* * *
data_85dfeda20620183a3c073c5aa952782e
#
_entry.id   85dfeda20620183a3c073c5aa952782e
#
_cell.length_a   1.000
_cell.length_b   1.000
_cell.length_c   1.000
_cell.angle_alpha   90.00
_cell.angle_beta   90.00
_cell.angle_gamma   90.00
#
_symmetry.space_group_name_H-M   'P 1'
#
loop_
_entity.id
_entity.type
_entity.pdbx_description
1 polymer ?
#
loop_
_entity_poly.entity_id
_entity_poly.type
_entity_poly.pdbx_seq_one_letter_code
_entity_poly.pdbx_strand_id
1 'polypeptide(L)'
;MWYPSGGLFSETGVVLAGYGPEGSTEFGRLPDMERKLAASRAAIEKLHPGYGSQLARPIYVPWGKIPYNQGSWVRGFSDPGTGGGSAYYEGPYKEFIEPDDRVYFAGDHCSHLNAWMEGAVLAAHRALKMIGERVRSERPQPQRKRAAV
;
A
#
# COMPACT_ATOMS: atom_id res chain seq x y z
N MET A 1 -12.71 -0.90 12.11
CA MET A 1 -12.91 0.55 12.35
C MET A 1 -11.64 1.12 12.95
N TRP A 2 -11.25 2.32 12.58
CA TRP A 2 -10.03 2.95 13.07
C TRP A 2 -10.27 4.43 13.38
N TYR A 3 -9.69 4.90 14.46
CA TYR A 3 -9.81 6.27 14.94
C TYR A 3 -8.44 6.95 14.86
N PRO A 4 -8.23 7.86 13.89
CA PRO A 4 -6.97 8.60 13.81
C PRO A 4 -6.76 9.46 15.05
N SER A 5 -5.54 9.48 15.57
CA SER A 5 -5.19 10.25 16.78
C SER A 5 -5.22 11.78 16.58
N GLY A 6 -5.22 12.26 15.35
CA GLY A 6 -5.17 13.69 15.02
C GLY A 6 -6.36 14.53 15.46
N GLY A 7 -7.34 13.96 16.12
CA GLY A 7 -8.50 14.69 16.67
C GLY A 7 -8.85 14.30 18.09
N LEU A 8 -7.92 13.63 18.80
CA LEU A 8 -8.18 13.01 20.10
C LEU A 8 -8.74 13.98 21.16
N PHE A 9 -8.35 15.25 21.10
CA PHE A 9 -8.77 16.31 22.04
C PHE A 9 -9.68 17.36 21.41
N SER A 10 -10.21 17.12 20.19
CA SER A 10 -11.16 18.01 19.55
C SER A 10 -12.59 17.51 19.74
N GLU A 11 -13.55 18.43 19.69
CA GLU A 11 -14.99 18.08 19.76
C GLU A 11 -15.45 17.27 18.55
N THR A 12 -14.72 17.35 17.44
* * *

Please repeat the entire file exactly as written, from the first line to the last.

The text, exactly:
data_85dfeda20620183a3c073c5aa952782e
#
_entry.id   85dfeda20620183a3c073c5aa952782e
#
_cell.length_a   1.000
_cell.length_b   1.000
_cell.length_c   1.000
_cell.angle_alpha   90.00
_cell.angle_beta   90.00
_cell.angle_gamma   90.00
#
_symmetry.space_group_name_H-M   'P 1'
#
loop_
_entity.id
_entity.type
_entity.pdbx_description
1 polymer ?
#
loop_
_entity_poly.entity_id
_entity_poly.type
_entity_poly.pdbx_seq_one_letter_code
_entity_poly.pdbx_strand_id
1 'polypeptide(L)'
;MWYPSGGLFSETGVVLAGYGPEGSTEFGRLPDMERKLAASRAAIEKLHPGYGSQLARPIYVPWGKIPYNQGSWVRGFSDPGTGGGSAYYEGPYKEFIEPDDRVYFAGDHCSHLNAWMEGAVLAAHRALKMIGERVRSERPQPQRKRAAV
;
A
#
# COMPACT_ATOMS: atom_id res chain seq x y z
N MET A 1 -12.71 -0.90 12.11
CA MET A 1 -12.91 0.55 12.35
C MET A 1 -11.64 1.12 12.95
N TRP A 2 -11.25 2.32 12.58
CA TRP A 2 -10.03 2.95 13.07
C TRP A 2 -10.27 4.43 13.38
N TYR A 3 -9.69 4.90 14.46
CA TYR A 3 -9.81 6.27 14.94
C TYR A 3 -8.44 6.95 14.86
N PRO A 4 -8.23 7.86 13.89
CA PRO A 4 -6.97 8.60 13.81
C PRO A 4 -6.76 9.46 15.05
N SER A 5 -5.54 9.48 15.57
CA SER A 5 -5.19 10.25 16.78
C SER A 5 -5.22 11.78 16.58
N GLY A 6 -5.22 12.26 15.35
CA GLY A 6 -5.17 13.69 15.02
C GLY A 6 -6.36 14.53 15.46
N GLY A 7 -7.34 13.96 16.12
CA GLY A 7 -8.50 14.69 16.67
C GLY A 7 -8.85 14.30 18.09
N LEU A 8 -7.92 13.63 18.80
CA LEU A 8 -8.18 13.01 20.10
C LEU A 8 -8.74 13.98 21.16
N PHE A 9 -8.35 15.25 21.10
CA PHE A 9 -8.77 16.31 22.04
C PHE A 9 -9.68 17.36 21.41
N SER A 10 -10.21 17.12 20.19
CA SER A 10 -11.16 18.01 19.55
C SER A 10 -12.59 17.51 19.74
N GLU A 11 -13.55 18.43 19.69
CA GLU A 11 -14.99 18.08 19.76
C GLU A 11 -15.45 17.27 18.55
N THR A 12 -14.72 17.35 17.44